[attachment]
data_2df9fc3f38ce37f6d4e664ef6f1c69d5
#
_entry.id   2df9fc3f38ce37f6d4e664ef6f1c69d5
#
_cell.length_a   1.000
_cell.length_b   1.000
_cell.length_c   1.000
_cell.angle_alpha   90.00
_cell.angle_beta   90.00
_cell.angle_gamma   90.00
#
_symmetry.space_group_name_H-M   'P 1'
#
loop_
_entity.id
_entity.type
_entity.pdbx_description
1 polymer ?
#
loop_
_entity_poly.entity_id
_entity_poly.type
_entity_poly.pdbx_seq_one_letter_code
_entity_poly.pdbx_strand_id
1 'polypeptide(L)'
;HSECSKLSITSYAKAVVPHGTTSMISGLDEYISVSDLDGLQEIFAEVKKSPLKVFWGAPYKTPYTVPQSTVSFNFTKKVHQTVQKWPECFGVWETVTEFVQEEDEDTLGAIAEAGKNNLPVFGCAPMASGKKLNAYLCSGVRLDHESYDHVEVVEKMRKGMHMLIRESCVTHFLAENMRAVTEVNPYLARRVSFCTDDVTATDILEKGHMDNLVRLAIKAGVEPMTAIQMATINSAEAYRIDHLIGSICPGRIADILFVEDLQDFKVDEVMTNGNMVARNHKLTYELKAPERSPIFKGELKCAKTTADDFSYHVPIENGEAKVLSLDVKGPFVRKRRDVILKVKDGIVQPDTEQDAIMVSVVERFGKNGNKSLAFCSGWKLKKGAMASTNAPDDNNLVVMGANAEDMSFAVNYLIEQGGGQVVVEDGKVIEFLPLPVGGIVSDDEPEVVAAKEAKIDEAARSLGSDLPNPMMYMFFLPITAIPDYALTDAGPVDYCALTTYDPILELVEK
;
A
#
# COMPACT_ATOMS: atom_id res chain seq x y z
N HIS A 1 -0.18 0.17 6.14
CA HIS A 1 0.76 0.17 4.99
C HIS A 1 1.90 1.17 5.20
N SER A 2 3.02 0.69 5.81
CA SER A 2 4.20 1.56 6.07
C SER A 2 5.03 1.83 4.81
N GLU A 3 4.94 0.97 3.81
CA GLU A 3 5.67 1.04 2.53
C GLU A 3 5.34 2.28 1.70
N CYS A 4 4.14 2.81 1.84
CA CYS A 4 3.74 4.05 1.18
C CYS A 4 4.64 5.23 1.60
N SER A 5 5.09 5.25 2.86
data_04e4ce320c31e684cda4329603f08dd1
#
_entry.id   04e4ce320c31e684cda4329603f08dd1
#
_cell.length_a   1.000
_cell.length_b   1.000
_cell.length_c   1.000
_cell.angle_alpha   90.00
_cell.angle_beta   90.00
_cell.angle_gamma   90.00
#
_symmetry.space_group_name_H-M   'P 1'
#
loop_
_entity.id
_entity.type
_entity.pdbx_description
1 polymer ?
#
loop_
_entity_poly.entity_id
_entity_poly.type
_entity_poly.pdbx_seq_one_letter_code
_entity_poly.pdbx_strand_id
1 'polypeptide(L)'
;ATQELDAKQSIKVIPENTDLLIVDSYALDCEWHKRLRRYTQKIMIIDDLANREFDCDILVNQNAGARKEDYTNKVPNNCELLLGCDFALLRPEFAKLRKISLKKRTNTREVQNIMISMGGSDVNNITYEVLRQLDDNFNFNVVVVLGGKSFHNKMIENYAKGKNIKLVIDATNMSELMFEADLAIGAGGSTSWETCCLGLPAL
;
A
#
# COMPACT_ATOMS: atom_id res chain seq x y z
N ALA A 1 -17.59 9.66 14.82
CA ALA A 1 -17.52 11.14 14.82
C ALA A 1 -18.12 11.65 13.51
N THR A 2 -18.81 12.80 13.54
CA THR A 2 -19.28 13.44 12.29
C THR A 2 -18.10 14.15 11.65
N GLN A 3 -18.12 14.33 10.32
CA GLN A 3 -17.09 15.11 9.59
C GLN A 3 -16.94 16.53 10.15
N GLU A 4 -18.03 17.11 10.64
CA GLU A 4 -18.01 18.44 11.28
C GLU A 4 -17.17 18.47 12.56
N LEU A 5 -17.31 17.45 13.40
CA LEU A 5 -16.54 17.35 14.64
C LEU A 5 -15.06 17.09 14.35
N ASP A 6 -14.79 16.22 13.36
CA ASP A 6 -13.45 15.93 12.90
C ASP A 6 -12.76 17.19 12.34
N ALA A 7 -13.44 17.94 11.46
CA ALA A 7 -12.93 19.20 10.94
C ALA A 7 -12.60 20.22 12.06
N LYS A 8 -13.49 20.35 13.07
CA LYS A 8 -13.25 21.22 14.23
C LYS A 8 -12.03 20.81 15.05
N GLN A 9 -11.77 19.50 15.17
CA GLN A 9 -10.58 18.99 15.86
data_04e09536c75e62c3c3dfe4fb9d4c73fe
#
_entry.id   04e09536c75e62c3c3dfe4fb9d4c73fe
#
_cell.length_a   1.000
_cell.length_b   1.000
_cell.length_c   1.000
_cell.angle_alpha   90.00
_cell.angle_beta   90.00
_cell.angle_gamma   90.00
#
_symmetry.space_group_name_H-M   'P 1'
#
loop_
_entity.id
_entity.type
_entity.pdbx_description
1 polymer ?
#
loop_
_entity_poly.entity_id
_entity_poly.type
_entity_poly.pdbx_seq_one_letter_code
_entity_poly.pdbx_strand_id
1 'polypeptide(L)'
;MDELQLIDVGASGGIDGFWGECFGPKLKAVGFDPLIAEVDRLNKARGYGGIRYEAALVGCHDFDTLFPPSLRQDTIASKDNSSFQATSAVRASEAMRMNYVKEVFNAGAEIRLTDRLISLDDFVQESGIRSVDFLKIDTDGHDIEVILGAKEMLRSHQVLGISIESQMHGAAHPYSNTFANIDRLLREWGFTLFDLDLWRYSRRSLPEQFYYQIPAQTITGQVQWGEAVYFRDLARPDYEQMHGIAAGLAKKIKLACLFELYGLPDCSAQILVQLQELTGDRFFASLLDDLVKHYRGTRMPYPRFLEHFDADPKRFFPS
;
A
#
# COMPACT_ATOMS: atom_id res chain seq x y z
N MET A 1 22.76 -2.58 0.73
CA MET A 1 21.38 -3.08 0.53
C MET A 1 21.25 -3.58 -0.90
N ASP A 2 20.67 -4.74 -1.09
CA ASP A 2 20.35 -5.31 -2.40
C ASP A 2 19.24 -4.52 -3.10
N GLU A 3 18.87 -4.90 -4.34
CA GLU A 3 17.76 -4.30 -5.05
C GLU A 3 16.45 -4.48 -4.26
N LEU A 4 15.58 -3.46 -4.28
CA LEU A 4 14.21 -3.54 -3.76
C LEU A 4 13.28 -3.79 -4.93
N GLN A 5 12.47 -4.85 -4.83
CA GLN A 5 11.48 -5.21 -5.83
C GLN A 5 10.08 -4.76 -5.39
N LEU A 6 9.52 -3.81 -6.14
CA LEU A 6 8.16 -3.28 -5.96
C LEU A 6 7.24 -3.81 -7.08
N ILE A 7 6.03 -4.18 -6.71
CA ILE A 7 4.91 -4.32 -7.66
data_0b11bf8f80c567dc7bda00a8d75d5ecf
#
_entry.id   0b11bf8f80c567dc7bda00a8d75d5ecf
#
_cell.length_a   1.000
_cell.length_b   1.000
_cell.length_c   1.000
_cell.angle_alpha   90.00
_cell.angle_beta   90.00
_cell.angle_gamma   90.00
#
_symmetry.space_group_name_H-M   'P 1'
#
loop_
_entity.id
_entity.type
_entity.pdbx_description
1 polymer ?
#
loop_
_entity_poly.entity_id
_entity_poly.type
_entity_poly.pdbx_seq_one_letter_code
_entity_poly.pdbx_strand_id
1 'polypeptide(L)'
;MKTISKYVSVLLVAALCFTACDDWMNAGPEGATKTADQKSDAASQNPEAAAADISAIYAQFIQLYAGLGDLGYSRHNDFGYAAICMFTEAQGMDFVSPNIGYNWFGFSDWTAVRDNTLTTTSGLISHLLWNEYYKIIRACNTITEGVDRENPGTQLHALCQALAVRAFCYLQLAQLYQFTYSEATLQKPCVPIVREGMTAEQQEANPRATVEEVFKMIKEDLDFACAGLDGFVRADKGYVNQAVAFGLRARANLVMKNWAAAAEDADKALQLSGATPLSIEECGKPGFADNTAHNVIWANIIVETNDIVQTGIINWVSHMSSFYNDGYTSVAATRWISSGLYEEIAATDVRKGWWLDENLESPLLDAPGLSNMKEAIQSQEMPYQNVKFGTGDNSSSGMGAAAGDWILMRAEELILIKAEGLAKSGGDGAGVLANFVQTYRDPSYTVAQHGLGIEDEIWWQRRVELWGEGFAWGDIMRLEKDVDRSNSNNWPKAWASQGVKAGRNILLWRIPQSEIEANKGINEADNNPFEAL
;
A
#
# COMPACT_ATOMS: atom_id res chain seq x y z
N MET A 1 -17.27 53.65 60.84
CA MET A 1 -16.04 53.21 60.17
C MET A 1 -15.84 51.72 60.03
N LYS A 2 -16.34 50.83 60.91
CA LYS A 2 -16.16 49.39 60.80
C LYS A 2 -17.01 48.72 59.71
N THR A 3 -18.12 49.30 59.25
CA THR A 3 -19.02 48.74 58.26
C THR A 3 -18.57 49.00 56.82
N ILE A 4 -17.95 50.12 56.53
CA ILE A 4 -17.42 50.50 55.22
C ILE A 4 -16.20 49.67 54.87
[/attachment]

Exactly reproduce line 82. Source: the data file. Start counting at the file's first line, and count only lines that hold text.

C GLN A 3 -16.94 16.53 10.15